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Weaning from Ventilation

Patients require mechanical ventilation with an artificial airway for many reasons. However, regardless of the reason, as the patient’s condition stabilises and begins to show signs of improvement, attention should shift to the weaning process.
The weaning process is an essential part of ventilator management that requires a balanced approach. On the one hand, failure to recognise when the patient is ready to wean will result in exposure to risks from excessive sedation, lung injury, and infection. On the other hand, overly aggressive weaning attempts also exposes the patient to risks from muscle fatigue, aspiration and compromised gas exchange. For this reason, the EfCCNa recommends that European nurses should actively participate in the weaning process and the following documents provide evidence based information to inform and support weaning practice.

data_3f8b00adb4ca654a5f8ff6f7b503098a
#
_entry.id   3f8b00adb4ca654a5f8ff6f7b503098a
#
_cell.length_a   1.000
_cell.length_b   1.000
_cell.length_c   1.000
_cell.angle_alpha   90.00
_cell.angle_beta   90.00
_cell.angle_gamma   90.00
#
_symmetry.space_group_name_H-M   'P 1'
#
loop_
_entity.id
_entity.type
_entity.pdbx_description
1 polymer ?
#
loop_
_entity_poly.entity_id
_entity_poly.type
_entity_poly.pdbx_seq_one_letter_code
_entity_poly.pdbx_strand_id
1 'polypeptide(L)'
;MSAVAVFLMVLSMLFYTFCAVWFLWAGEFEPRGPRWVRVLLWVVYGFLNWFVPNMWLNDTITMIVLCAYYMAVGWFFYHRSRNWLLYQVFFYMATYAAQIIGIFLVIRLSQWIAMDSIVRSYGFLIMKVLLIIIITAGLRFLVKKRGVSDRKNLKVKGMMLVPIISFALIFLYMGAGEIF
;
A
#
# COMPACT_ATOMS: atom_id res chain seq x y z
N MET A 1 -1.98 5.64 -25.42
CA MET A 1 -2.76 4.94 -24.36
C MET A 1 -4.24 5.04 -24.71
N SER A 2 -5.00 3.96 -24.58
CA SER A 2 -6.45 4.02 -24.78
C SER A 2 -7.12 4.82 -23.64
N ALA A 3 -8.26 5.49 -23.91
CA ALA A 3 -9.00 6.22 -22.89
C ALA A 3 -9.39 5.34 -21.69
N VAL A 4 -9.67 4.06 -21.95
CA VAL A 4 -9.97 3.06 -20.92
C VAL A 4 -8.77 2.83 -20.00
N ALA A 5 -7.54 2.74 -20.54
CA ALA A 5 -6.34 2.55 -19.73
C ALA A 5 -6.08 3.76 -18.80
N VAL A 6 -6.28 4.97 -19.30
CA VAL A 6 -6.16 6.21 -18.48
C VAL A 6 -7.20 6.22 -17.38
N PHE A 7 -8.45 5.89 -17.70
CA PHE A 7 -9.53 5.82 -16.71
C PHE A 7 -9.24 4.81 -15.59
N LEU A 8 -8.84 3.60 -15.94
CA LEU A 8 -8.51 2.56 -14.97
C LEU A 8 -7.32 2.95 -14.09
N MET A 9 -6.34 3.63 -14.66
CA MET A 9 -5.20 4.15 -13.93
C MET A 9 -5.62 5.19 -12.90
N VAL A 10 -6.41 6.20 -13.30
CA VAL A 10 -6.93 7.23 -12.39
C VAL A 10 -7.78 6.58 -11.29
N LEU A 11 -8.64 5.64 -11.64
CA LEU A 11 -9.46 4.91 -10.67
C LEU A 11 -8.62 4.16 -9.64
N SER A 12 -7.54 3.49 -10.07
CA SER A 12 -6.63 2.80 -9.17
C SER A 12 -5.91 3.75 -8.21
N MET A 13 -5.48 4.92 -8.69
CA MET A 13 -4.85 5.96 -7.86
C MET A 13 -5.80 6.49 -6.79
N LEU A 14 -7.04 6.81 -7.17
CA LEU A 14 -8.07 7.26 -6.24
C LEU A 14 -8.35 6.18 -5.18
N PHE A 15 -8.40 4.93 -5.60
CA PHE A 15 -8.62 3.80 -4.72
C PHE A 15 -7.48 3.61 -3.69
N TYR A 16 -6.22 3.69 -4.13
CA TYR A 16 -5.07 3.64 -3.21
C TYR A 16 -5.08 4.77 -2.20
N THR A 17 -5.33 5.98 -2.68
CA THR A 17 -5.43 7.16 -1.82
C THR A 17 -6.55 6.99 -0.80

Ventilator Associated Pneumonia (VAP)


Nursing Care of the Ventilated Patient


Non Invasive Ventilation

Non invasive Ventilation in Pediatrics.  A. Medina, M. Pons, F. Martinon-Torres; © 2009 by Ergon ISBN: 978-84-8473-757-5

The aim of this second edition of “Non-invasive Ventilation in Pediatrics” was to incorporate all of the knowledge accumulated in the past four years. Nonetheless, due to the limited body of literature on NIV, there are many aspects of this treatment that are dictated primarily by experience and by each author’s opinion.


Learn more about Ventilation